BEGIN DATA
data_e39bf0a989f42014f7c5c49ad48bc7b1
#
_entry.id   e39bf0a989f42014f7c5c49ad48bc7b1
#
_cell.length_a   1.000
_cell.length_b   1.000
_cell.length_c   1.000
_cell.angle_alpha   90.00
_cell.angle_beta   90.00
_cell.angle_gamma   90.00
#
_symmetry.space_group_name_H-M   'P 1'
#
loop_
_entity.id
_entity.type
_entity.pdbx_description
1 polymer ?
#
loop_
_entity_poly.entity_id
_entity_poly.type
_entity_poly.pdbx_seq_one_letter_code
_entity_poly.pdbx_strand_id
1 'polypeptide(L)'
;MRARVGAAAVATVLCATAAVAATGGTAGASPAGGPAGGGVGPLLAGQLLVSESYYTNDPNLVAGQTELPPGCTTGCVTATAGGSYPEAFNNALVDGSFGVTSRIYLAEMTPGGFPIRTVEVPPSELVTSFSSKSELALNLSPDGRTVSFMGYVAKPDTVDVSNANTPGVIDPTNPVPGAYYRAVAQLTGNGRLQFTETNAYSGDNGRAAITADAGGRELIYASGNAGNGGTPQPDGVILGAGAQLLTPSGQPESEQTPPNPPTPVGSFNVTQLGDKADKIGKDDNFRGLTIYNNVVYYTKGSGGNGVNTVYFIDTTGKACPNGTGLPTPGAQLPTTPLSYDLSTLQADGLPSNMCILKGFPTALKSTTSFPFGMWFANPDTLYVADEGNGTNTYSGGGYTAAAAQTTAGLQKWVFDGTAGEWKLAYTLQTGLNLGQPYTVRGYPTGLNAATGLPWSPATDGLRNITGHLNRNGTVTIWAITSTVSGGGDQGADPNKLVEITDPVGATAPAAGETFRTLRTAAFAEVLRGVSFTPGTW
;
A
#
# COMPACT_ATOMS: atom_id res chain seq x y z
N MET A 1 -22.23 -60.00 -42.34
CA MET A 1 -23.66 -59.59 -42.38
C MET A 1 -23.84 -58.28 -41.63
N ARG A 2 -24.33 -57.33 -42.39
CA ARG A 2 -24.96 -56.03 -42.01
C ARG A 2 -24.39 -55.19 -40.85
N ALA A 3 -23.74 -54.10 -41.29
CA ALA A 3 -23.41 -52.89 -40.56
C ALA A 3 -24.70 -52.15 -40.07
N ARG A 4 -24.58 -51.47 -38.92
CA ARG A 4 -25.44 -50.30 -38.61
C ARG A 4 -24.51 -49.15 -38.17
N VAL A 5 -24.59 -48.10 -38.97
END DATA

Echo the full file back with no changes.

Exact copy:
data_e39bf0a989f42014f7c5c49ad48bc7b1
#
_entry.id   e39bf0a989f42014f7c5c49ad48bc7b1
#
_cell.length_a   1.000
_cell.length_b   1.000
_cell.length_c   1.000
_cell.angle_alpha   90.00
_cell.angle_beta   90.00
_cell.angle_gamma   90.00
#
_symmetry.space_group_name_H-M   'P 1'
#
loop_
_entity.id
_entity.type
_entity.pdbx_description
1 polymer ?
#
loop_
_entity_poly.entity_id
_entity_poly.type
_entity_poly.pdbx_seq_one_letter_code
_entity_poly.pdbx_strand_id
1 'polypeptide(L)'
;MRARVGAAAVATVLCATAAVAATGGTAGASPAGGPAGGGVGPLLAGQLLVSESYYTNDPNLVAGQTELPPGCTTGCVTATAGGSYPEAFNNALVDGSFGVTSRIYLAEMTPGGFPIRTVEVPPSELVTSFSSKSELALNLSPDGRTVSFMGYVAKPDTVDVSNANTPGVIDPTNPVPGAYYRAVAQLTGNGRLQFTETNAYSGDNGRAAITADAGGRELIYASGNAGNGGTPQPDGVILGAGAQLLTPSGQPESEQTPPNPPTPVGSFNVTQLGDKADKIGKDDNFRGLTIYNNVVYYTKGSGGNGVNTVYFIDTTGKACPNGTGLPTPGAQLPTTPLSYDLSTLQADGLPSNMCILKGFPTALKSTTSFPFGMWFANPDTLYVADEGNGTNTYSGGGYTAAAAQTTAGLQKWVFDGTAGEWKLAYTLQTGLNLGQPYTVRGYPTGLNAATGLPWSPATDGLRNITGHLNRNGTVTIWAITSTVSGGGDQGADPNKLVEITDPVGATAPAAGETFRTLRTAAFAEVLRGVSFTPGTW
;
A
#
# COMPACT_ATOMS: atom_id res chain seq x y z
N MET A 1 -22.23 -60.00 -42.34
CA MET A 1 -23.66 -59.59 -42.38
C MET A 1 -23.84 -58.28 -41.63
N ARG A 2 -24.33 -57.33 -42.39
CA ARG A 2 -24.96 -56.03 -42.01
C ARG A 2 -24.39 -55.19 -40.85
N ALA A 3 -23.74 -54.10 -41.29
CA ALA A 3 -23.41 -52.89 -40.56
C ALA A 3 -24.70 -52.15 -40.07
N ARG A 4 -24.58 -51.47 -38.92
CA ARG A 4 -25.44 -50.30 -38.61
C ARG A 4 -24.51 -49.15 -38.17
N VAL A 5 -24.59 -48.10 -38.97